Monzo’s crypto ambitions highlight British neobanks’ diverging strategies

The news: Monzo confirmed that the recent turmoil engulfing the digital asset markets will not stop its crypto investment plans.

The neobank’s co-founder and CTO Jonas Templestein said at a Financial Times Live event that “an easily tradable digital store of value has been instrumental for many people.”

Market meltdown—or opportunities? In a time of crypto job layoffs, plummeting digital asset prices, and crypto lenders blocking withdrawals, Monzo’s assertion shows it believes in digital assets’ long-term value and still sees their growth potential.

  • The downturn could provide opportunities for Monzo to pick up one of many struggling crypto firms at a discount, giving it immediate insider knowledge and the necessary infrastructure to succeed.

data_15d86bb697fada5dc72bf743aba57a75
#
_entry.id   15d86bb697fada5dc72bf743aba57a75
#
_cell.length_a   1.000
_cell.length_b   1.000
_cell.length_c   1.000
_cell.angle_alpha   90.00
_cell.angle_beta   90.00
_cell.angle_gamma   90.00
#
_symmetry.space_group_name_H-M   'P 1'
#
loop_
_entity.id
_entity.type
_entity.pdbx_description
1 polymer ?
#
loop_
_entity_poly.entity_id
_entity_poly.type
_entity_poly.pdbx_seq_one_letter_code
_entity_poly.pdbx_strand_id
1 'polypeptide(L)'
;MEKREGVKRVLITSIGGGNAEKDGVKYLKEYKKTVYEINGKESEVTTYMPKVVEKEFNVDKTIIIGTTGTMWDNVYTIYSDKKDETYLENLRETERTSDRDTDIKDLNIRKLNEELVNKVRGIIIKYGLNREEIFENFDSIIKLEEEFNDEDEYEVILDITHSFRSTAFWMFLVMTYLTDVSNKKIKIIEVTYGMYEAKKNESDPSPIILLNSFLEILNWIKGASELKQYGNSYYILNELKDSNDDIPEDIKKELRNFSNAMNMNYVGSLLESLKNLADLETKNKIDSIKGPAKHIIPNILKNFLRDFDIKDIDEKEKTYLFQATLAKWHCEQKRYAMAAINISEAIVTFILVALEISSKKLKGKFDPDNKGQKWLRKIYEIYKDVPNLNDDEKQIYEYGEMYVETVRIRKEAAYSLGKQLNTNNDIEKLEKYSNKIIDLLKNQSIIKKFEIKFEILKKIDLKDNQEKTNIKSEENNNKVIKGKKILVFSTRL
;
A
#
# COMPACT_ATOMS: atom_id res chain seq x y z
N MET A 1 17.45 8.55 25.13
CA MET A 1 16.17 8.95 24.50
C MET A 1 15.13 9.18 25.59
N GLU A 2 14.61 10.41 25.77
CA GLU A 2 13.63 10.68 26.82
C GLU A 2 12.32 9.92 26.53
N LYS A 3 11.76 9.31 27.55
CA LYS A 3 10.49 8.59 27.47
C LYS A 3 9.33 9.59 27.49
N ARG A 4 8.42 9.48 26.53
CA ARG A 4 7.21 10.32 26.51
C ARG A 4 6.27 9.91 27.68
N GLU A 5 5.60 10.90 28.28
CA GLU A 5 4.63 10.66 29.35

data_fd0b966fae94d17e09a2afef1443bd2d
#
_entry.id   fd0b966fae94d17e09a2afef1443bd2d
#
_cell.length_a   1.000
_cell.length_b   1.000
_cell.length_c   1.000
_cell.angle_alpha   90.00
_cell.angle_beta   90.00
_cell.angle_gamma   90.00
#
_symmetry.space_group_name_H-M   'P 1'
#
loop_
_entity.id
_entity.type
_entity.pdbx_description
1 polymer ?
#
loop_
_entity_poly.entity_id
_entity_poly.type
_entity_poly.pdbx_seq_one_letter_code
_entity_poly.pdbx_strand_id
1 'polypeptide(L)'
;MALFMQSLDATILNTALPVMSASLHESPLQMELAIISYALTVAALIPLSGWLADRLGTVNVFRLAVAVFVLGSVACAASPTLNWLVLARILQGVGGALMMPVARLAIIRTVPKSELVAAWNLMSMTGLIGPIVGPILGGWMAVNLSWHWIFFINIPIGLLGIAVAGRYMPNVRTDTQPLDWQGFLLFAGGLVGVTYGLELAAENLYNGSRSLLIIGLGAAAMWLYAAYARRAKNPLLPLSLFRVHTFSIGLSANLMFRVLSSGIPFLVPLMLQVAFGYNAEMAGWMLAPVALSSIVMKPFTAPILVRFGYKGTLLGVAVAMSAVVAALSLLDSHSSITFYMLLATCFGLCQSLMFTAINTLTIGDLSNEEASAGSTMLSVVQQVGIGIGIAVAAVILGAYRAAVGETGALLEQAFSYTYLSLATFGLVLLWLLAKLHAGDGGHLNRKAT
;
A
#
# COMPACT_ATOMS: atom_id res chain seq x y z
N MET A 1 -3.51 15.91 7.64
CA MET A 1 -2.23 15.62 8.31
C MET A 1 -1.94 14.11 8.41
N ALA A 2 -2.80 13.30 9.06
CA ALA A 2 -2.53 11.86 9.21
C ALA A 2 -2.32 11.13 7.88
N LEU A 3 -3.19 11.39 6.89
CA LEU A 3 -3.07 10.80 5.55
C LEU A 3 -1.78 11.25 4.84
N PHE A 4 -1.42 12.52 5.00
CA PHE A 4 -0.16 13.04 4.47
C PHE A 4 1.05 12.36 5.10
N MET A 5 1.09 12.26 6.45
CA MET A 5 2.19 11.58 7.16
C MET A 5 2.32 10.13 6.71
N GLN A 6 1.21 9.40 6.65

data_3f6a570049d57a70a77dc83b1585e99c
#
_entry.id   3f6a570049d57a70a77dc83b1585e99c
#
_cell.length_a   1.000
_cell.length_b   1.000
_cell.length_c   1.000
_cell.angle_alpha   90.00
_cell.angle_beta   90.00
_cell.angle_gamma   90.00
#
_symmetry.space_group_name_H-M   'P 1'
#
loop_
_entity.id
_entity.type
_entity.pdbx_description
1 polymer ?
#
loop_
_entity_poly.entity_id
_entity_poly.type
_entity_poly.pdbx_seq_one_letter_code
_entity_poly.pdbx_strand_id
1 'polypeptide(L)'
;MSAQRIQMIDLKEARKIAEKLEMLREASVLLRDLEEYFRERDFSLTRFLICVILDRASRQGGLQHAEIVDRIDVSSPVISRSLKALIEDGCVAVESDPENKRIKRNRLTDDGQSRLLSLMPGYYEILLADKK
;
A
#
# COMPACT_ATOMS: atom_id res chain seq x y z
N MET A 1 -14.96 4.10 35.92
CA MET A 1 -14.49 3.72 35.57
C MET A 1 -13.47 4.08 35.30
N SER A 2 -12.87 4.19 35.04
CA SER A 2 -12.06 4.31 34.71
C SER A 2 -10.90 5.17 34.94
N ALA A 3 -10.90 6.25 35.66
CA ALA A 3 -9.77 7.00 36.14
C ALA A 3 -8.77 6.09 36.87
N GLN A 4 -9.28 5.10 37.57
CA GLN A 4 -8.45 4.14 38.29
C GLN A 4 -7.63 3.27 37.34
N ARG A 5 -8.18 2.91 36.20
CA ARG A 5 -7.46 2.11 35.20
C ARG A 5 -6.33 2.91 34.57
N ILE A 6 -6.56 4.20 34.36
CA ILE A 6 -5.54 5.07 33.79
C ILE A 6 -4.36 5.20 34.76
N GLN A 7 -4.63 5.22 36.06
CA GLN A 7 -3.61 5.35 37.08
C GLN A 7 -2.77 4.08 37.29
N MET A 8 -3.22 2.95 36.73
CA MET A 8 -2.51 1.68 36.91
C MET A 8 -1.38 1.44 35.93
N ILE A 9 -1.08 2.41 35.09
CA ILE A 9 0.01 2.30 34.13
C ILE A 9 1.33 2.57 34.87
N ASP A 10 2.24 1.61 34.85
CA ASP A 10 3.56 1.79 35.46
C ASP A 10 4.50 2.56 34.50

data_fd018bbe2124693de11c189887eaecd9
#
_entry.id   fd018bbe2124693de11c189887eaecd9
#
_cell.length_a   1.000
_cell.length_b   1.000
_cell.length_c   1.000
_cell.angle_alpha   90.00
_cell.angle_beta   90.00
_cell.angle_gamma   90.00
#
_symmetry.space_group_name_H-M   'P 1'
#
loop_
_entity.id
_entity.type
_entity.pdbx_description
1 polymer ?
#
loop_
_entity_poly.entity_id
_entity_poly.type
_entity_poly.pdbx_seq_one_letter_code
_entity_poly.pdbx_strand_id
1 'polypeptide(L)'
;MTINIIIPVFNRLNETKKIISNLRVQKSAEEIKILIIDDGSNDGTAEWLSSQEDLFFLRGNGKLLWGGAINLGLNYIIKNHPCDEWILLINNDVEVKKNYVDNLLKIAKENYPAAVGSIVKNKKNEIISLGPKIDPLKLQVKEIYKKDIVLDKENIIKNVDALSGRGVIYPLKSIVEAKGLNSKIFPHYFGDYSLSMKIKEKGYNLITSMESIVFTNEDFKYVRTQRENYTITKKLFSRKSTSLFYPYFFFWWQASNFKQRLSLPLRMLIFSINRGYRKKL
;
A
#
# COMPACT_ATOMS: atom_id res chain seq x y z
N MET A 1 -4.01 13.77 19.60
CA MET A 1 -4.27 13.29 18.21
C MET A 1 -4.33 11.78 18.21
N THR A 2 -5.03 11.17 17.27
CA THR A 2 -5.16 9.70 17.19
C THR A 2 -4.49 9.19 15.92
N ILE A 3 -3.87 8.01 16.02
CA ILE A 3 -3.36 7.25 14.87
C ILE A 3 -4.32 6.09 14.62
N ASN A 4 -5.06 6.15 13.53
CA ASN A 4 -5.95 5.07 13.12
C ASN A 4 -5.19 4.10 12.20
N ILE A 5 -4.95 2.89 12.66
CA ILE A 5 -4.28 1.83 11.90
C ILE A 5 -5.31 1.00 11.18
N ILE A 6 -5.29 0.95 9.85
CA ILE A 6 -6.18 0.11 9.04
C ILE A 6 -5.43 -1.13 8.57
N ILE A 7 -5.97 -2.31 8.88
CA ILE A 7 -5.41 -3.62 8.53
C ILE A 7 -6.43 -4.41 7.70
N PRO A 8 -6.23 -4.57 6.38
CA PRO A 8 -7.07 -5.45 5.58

• Some consumers grappling with sliding prices will look to more trustworthy, established financial institutions like Monzo for their future investments, rather than to cowboy crypto startups unlikely to survive.
  • But the new, potentially risky crypto products may not translate into sustainable profits—something Monzo has struggled with in the past.

Neobanks yearn to be different: British neobanks have been intent on differentiating themselves from high-street stalwarts through branding, new products, or a superior digitally led service.

  • Revolut is persisting with its super-app ambitions.
  • Monese rolled out an in-house credit builder to tap “credit invisible” consumers.
  • Starling is focusing on residential lending after reportedly buying a £500 million ($687.6 million) mortgage book last week.

Starling’s strategy cannily targets a profitable area where its neobank rivals don’t operate. By contrast, Monzo is still considering expanding into a market on the edge of crisis where investors can’t sell assets quickly enough. It’s a strategy that seems high risk, compared with rivals who are diversifying into more profitable products. But Monzo’s gamble could pay off if it’s able to wait out the market slump and attract new customers keen to invest when prices rebound.